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Princess Bride PriestA few years ago I was sitting in a coffee shop not far from a 30-something friend of mine.

“Hey Bruce, how long have you and your wife been married?”

“Forty years.”

“Wow. That’s a long time.”

The brief conversation ended, and I went back to what I was doing. But not without reflecting on what had made it possible to live with the same person for that long. And now in the year of our upcoming 45th anniversary I’d like to suggest 5 of the secrets to that longevity.

We have never believed that failure is an option. This will not apply to someone who is married to a sloth or an abuser or who doesn’t care about the welfare of his/her partner. Sometimes there is no control over circumstances, and failure is inevitable. When possible, however, thinking of marriage as a commitment to a relationship, changes the appearance of problems and causes them to seen as challenges that can be overcome, talked-out, or solved.

Marriages require assembly. That is the second secret. Marriages are not purchased fully assembled. They come in a thousand pieces and require the creativity and ingenuity of the partners to put together in a meaningful way. Sometimes that requires the advice of others. Sometimes the help of friends. Sometimes just common sense and perseverance. Part of the wonder of marriage is that new pieces are constantly being added to the construction for the life of the marriage.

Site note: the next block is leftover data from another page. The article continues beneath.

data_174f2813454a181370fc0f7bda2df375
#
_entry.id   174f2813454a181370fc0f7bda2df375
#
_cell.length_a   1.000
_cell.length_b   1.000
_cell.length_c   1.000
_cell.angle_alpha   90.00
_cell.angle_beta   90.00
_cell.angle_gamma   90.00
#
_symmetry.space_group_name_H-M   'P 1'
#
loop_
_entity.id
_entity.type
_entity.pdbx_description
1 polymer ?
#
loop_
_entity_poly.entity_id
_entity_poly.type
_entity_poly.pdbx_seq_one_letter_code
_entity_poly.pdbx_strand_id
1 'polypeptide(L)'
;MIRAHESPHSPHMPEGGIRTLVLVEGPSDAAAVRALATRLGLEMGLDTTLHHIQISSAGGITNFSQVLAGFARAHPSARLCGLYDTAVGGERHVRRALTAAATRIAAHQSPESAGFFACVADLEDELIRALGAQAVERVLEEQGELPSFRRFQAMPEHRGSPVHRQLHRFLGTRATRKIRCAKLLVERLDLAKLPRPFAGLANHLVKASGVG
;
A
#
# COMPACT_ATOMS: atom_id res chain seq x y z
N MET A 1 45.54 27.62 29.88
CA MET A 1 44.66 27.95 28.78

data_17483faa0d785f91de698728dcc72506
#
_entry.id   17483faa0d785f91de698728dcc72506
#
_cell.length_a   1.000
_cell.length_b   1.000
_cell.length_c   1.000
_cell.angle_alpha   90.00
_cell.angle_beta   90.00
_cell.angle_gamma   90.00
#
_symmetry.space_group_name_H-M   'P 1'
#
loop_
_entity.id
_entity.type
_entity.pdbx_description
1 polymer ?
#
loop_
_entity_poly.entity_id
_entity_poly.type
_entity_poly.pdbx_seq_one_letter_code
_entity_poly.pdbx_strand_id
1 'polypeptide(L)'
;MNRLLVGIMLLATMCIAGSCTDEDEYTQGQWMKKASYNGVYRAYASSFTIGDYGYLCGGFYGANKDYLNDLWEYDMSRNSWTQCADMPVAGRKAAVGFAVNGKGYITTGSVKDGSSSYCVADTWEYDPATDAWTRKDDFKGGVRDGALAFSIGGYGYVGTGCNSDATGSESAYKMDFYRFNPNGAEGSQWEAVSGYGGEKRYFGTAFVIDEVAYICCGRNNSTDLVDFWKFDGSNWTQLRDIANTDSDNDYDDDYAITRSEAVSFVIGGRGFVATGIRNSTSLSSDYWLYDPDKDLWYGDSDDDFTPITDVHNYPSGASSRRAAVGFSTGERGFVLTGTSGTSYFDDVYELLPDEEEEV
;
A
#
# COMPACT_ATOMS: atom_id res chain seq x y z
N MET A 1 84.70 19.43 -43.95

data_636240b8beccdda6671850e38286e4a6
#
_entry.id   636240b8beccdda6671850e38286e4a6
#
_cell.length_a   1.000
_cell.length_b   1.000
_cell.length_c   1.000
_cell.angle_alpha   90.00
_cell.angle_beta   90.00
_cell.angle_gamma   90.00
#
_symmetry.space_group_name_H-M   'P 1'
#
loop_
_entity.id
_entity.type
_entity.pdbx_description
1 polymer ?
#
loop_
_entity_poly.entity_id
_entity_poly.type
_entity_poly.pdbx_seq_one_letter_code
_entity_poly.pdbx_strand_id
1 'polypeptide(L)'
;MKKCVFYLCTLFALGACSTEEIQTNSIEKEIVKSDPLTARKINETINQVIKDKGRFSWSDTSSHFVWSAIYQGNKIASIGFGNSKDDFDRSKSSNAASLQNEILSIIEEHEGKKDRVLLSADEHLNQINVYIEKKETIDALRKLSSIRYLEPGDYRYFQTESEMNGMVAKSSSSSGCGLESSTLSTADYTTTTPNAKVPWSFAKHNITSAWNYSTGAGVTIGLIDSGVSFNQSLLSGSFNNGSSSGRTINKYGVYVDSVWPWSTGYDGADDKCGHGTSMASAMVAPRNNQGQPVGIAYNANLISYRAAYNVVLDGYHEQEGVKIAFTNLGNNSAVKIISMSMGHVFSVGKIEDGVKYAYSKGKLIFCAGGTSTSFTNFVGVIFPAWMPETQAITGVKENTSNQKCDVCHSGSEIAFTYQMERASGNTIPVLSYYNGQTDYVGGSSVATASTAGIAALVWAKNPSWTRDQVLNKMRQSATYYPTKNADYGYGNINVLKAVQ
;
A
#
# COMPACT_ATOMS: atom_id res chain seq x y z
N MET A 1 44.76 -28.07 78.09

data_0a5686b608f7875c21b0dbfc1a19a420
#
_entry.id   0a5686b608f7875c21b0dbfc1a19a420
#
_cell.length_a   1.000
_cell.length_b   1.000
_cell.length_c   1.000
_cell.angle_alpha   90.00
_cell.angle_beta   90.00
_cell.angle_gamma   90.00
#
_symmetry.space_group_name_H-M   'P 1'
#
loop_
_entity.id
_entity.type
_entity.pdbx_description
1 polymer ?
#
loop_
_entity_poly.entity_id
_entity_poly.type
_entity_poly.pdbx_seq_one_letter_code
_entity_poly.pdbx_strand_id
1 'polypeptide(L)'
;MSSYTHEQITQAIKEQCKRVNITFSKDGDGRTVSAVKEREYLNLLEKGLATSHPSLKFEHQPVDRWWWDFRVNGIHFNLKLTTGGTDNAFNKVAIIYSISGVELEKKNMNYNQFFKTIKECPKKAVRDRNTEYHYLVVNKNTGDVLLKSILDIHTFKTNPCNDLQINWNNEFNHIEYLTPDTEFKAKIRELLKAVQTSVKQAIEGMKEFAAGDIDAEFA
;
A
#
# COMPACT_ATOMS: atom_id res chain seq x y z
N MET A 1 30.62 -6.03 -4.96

A very important and ironic third principle is that marriage is not for personal fulfillment. Often people measure the success of a marriage by what they personally get out of it. Benefits listed may be financial, social, educational, sexual, or recreational. But at some point, there is not enough money or sex or education to bond the couple. Healthy marriages are created when the partners, respectively, give generously to the well being of the other. It’s as simple as that. If you don’t genuinely care about your partner, turn out the lights; the party’s over.

Strangely enough, autonomy must also be a part of a healthy marriage. Kahlil Gibran, the Lebanese poet, said that marriage should be like the strings on a lute. “Even as the strings of a lute are alone…they quiver with the same music.”  In other words, two individuals make a marriage. Human individuality is part of the magnetism of strong marriages, as long as individuality is respected and not resented. Trying to turn the other person into a junior YOU will destroy the marriage.

My fifth secret is the importance of shared faith.  This adds a depth layer to marriage. I’m not talking about religiosity or churchianity. Just faith. Faith in a God at work in our lives. Faith in a God that designed us with a need for community and relationship. Faith that supplies often unspoken understandings about the wisdom of life. Faith that lends character, nobility, and respect to all that we do. Faith that makes one optimistic and hopeful.

That’s it. My top five ingredients for a healthy marriage. I could turn the list into ten or fifteen factors, but with these five you have a very good start.